The cover-up

No one acknowledged the hack for years. It was only on 28 February, 2014, Mt. Gox finally acknowledged the three-year old hack. The company would not have revealed it had there been no need to file for bankruptcy.

Even after the 2011 hacking event bitcoin trading went on at Mt. Gox and in 2013 Mt. Gox came to own almost 70% of all global bitcoin circulation. However, the loss still needed to be accounted for.

Mt. Gox in the meantime kept looking for the missing bitcoins and could track and recover about 200,000 of the 850,000 bitcoins.

 

Aftermath

The company supplanted the loss of bitcoins by using its own store of bitcoins and the recovered amount. This costed the company about USD 473 million and it finally led the company to fail its payments to its creditors. CoinLab which was servicing the Mt. Gox investors in the North America region filed a lawsuit of USD 75 million. The lawsuit demanded Mt. Gox to transfer the accounts of its North American investors from Mt. Gox to CoinLab as per a contract they had entered earlier.

Neither did Mt. Gox have the money to transfer the accounts nor did it have the money to pay for the lawsuit. That is when it finally filed for bankruptcy protection in Tokyo on 28th February, and later in USA on 10th March.

On 16th April, 2014 Mt. Gox finally gave up its plan of restructuration and applied for liquidation.

Out of all this mess the CEO of Mt. Gox, Mark Karpelès, who bought 88% of the Mt. Gox business from McCaleb in 2011, was prosecuted in 2014. He was tried on the grounds of fraud, perpetration of fraud, manipulation of public data, and stealing of over USD 1 million from Mt. Gox. He had been arrested in Tokyo on a different set of allegations and was granted a bail in 2016. He is not allowed to move out of Japan as of now.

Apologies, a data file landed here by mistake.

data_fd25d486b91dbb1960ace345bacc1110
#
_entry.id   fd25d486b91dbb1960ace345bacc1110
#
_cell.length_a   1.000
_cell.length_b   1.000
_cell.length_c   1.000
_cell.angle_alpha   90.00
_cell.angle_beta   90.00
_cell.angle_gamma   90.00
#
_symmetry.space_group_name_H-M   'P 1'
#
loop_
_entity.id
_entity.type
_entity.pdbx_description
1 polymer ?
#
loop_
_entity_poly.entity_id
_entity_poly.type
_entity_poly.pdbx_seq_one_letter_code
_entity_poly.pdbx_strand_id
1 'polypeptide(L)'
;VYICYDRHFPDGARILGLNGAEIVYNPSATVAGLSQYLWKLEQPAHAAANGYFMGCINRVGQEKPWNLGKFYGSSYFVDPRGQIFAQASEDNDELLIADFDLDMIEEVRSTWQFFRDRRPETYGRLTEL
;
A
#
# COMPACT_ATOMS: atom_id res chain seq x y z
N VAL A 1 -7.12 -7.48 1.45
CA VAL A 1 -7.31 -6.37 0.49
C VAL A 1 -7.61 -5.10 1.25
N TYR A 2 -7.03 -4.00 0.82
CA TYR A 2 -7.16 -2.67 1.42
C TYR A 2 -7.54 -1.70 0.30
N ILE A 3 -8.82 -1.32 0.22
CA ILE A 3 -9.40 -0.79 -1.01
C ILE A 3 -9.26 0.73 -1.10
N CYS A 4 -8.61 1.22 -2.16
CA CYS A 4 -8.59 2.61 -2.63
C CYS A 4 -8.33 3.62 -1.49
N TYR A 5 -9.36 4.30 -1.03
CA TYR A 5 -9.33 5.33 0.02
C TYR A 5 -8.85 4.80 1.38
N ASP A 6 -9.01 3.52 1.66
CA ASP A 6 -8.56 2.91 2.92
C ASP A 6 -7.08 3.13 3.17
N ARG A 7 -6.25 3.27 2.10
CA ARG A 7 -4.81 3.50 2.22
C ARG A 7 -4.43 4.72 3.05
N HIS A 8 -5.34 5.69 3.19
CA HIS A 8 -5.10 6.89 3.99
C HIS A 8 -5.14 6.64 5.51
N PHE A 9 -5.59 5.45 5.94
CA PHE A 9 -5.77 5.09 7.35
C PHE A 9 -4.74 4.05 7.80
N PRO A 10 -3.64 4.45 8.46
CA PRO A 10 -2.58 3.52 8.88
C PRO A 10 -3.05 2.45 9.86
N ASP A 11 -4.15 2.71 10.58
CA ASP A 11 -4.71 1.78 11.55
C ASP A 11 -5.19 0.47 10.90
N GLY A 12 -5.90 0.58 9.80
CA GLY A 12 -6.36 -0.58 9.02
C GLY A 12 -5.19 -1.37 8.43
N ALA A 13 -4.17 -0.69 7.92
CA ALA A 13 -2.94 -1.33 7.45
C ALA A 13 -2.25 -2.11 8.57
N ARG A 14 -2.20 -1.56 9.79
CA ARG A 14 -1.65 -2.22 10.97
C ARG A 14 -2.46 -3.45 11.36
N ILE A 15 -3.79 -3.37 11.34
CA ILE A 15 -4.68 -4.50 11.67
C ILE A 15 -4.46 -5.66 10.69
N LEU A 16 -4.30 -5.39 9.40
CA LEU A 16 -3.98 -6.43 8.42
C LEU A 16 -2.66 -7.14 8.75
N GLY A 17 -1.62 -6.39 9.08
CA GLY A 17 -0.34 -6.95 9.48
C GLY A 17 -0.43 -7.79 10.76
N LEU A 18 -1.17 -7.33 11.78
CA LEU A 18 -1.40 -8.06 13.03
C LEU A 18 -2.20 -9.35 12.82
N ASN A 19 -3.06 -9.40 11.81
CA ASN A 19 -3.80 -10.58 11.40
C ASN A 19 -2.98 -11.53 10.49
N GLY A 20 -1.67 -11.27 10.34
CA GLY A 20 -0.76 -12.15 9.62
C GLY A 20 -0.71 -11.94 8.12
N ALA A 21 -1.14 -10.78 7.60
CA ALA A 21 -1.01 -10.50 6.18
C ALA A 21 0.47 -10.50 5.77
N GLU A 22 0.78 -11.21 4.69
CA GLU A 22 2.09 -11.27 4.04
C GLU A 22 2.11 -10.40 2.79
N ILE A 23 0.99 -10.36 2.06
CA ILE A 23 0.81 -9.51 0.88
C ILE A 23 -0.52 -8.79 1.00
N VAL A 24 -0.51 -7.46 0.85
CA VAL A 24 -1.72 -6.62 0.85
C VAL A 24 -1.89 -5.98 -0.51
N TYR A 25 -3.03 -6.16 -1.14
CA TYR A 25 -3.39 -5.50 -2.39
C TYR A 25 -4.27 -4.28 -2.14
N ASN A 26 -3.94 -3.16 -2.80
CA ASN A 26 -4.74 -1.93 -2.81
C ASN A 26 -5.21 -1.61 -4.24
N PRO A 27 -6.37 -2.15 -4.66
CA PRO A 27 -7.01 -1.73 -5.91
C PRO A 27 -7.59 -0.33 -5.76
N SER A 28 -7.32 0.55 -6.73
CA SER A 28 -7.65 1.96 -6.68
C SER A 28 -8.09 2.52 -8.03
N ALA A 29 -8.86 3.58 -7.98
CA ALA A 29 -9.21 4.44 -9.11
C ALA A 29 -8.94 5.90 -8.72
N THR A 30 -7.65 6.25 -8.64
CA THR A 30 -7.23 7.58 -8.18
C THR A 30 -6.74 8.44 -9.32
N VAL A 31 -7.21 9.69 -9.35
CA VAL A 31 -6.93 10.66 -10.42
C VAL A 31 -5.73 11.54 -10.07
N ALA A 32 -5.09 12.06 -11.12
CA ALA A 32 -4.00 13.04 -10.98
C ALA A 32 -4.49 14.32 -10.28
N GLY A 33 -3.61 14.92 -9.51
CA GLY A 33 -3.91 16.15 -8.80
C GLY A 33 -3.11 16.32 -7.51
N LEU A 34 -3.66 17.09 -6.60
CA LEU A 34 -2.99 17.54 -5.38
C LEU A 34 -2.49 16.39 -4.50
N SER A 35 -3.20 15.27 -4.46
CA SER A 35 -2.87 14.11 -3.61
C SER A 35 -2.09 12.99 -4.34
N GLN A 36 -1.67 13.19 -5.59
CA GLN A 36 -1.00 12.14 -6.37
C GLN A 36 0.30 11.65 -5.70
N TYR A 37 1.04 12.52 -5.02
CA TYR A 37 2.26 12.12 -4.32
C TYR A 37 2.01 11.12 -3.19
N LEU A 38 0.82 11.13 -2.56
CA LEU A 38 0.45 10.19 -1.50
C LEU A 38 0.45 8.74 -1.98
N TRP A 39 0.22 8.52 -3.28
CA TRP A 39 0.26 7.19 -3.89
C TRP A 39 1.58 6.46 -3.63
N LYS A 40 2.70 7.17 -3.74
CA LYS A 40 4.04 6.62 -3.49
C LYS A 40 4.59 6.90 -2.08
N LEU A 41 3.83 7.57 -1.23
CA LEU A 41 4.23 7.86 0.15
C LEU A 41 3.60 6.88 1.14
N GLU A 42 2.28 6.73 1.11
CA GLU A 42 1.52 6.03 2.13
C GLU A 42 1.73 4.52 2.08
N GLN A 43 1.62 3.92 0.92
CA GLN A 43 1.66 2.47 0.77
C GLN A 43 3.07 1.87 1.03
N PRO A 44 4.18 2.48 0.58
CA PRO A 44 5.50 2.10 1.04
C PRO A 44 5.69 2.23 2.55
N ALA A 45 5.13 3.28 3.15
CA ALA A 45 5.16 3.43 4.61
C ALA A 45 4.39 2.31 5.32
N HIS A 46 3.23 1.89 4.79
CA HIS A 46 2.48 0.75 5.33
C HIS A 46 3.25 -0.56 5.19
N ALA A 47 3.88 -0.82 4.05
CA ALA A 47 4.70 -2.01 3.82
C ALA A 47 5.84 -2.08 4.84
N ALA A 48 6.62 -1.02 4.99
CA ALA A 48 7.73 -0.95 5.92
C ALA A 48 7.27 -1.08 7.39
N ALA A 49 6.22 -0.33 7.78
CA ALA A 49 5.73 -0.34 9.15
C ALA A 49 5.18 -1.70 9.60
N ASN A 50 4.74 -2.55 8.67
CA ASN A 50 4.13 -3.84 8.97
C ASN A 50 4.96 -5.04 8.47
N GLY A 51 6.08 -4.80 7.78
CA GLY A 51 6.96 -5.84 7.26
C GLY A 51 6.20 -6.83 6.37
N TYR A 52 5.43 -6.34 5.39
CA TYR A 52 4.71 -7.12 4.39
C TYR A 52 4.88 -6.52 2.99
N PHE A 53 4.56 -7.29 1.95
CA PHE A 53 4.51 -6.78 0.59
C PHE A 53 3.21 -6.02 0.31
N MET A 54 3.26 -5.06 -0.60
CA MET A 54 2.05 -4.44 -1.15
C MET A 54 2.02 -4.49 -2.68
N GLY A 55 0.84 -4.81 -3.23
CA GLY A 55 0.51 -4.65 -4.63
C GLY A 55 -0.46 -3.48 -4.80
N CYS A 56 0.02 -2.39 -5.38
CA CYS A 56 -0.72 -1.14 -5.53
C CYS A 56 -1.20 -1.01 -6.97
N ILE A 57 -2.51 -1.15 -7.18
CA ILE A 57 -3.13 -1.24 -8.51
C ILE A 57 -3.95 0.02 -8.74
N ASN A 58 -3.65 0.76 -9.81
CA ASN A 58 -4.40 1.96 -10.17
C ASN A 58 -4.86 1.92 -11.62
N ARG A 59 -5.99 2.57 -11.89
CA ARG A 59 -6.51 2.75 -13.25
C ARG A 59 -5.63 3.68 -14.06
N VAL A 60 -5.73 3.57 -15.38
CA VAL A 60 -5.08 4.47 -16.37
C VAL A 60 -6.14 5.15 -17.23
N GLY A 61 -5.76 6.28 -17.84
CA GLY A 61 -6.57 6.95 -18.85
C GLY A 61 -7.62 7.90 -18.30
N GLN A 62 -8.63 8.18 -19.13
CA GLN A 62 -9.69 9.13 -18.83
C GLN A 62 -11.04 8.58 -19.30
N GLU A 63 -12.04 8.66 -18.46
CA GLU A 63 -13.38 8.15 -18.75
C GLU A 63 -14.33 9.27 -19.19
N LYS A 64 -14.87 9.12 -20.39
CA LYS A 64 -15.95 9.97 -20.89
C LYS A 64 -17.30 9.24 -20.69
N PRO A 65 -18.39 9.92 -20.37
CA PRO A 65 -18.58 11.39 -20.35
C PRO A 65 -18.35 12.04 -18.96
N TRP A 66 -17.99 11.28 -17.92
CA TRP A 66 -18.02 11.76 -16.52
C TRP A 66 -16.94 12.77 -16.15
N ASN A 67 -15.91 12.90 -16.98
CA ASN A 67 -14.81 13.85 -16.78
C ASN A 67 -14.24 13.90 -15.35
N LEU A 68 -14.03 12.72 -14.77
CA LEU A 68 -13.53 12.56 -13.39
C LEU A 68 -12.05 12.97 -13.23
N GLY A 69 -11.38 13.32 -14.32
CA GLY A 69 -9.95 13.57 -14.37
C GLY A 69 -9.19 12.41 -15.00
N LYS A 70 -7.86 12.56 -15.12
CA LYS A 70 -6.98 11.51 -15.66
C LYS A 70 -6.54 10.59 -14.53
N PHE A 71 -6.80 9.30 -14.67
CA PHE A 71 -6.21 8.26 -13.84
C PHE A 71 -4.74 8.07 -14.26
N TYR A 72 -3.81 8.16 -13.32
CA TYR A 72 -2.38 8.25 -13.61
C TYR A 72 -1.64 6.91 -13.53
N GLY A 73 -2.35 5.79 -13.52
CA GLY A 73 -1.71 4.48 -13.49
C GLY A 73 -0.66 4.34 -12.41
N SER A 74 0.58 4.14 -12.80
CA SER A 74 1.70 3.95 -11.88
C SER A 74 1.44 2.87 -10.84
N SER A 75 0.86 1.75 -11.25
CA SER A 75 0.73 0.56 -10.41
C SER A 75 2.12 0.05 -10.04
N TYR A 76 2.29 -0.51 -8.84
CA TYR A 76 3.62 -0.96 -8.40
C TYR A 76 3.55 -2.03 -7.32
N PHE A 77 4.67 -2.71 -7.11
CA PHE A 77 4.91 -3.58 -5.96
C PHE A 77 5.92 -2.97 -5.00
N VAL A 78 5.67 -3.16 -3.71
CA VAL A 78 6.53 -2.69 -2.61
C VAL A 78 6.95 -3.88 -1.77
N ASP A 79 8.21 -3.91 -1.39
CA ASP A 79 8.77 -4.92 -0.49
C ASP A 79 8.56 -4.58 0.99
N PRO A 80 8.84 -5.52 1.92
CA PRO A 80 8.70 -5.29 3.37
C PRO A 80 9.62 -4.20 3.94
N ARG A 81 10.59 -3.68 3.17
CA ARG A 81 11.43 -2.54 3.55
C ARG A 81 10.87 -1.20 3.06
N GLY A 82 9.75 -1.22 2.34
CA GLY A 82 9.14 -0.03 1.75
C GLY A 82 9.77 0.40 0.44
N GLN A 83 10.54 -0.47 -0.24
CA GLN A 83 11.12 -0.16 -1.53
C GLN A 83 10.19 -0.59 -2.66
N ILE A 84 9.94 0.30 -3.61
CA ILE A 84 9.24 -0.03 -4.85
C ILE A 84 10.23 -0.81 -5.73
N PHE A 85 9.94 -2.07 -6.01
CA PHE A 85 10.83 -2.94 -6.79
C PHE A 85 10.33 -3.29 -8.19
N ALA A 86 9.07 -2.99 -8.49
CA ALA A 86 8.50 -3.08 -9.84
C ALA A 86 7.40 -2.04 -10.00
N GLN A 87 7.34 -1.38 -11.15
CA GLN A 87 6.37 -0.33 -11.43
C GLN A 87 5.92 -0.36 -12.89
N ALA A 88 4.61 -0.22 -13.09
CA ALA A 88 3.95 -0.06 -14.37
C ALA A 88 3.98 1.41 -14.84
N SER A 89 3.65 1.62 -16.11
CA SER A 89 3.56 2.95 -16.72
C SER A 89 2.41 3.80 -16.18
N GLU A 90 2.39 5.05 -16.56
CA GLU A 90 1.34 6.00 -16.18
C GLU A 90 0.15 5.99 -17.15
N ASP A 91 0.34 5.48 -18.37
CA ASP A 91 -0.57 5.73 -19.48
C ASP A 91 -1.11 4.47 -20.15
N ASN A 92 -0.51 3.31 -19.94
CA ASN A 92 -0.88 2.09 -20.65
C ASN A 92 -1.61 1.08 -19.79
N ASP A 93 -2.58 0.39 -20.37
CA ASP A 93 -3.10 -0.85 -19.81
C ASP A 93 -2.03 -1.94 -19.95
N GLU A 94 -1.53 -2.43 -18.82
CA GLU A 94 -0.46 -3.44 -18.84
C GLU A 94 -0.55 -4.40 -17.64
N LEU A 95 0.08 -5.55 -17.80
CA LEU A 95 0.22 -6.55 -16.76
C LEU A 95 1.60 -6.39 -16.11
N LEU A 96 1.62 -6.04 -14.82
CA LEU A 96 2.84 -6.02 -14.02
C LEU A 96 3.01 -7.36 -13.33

While the investigation on every aspect of the hack is still going on.

 

Lessons Learnt

Government regulations

People globally filed a lot of lawsuits, protests and demonstrations took place in Tokyo and the public conscience did get a jolt from the seemingly revolutionary technology.

Governments across the world realised that it was high time they need to interfere and regulate bitcoins.

 

Currency is irreplaceable

It was clear that no amount of technological innovation could render the responsibility a government or a central bank can assume in terms of human losses. A trusted middle man who can insure, validate and take legal action on a transaction is a requirement of any stable economy.

 

Failure of anarchy

In all types of anarchies, society somehow coagulates around the smartest or the strongest. The socio-legal and political fabric of such a system needs to be highly developed. A strong state machinery is therefore required in order to contain the exigencies of such systems.

 

So that’s how it ended. The largest bitcoin exchange which could have owned 60% of all bitcoins in circulation today, ended. Consequently, the concentration of bitcoins then changed hands from the Japanese to the Chinese due to their huge mining farms.


 

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  1. Bitcoin: A Peer-to-Peer Electronic Cash System by Satoshi Nakamoto

Posted by Donnie Ashok

Donnie Ashok is a freelance technology advisor, cyber security advisor and a final year law student studying B.A.LL.B at Gujarat National Law University. IndiaTechLaw is an initiative by Donnie Ashok.